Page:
She was born in Haverstraw, New York, to Marion Lloyd Jenkins and his wife Julia. After the stock market crash of October 1929, her parents had migrated north in search of work, from South Carolina, where her father was a painter and bricklayer and her mother worked as a domestic. Meriwether grew up in Harlem during the great depression, the only daughter and the third of five children.
She graduated from Central Commercial High School in Manhattan and then, while working as a secretary, studied at night for a B.A. degree in English from New York University. She went on to earn an M.A. in journalism in 1965 from the University of California, Los Angeles, where she moved with her first husband, Angelo Meriwether, a Los Angeles teacher. Although this marriage, as well as her second marriage to Earle Howe, ended in divorce she continued to use the name Meriwether. She worked as a freelance reporter (1961–64) for the Los Angeles Sentinel and a black story analyst (1965–67) for Universal Studios, the first black woman hired as a story editor in Hollywood. While still living in Los Angeles, working with the Watts Writers Workshop, Meriwether was approached to be editor-in-chief of a new magazine for Black women called Essence but she declined, saying she preferred to write for them, her article "Black Man, Do You Love Me?" appearing as the cover story for the magazine's first issue in May 1970.
In 1970 she published her first and most successful book, Daddy Was a Number Runner (with a foreword by James Baldwin), a novel that uses autobiographical elements about growing up in Harlem during the Depression and in the era after the Harlem Renaissance, is considered a classic. In the words of Paule Marshall: "The novel's greatest achievement lies in the sense of black life that it conveys: vitality and force behind the despair. It celebrates the positive values behind the black experience: the tenderness and love that often lie underneath the abrasive surfaces of relationships...the humor that has long been an important part of the black survival kit, and the heroism of ordinary folk...a most important novel."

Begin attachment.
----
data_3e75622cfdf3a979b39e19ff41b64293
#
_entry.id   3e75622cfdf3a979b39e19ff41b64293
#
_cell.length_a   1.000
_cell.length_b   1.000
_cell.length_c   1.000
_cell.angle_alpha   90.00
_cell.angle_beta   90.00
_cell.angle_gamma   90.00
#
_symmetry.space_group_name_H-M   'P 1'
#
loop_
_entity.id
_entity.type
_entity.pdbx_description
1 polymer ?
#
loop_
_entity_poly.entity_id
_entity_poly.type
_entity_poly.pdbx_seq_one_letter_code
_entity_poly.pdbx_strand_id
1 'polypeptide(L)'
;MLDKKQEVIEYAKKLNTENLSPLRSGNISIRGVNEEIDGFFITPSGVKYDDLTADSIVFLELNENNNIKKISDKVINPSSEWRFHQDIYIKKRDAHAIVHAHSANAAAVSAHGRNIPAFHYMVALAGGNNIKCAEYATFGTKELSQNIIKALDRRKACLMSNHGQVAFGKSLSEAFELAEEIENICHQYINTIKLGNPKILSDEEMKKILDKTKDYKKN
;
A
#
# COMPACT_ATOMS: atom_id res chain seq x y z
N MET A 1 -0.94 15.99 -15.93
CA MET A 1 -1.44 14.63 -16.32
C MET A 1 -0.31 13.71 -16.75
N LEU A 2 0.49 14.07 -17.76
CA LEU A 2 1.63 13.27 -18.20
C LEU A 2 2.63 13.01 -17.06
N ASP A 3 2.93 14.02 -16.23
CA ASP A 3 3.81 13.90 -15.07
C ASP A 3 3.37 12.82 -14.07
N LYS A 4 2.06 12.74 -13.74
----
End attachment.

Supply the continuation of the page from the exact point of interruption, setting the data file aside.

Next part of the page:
Becoming part of a group of young New York-based writer friends that included Rosa Guy and Maya Angelou, Meriwether has recalled: "We partied. All over. Wherever we were, we partied. ...Then, of course, we got our work done. We believed in enjoying ourselves and enjoying each other." Meriwether began writing biographies for children about historically important African Americans — including Robert Smalls, Daniel Hale Williams, and Rosa Parks — and has explained: "After publication of my first novel ... I turned my attention to black history for the kindergarten set, recognizing that the deliberate omission of Blacks from American history has been damaging to the children of both races. It reinforces in one a feeling of inferiority and in the other a myth of superiority."
Her short stories have appeared in Antioch Review and Negro Digest, as well as in anthologies including Black-Eyed Susans (ed. Mary Helen Washington, 1975), Confirmation (eds Amina Baraka & Amiri Baraka, 1983), The Other Woman (ed. Toni Cade Bambara, 1984) and Daughters of Africa (ed. Margaret Busby, 1992).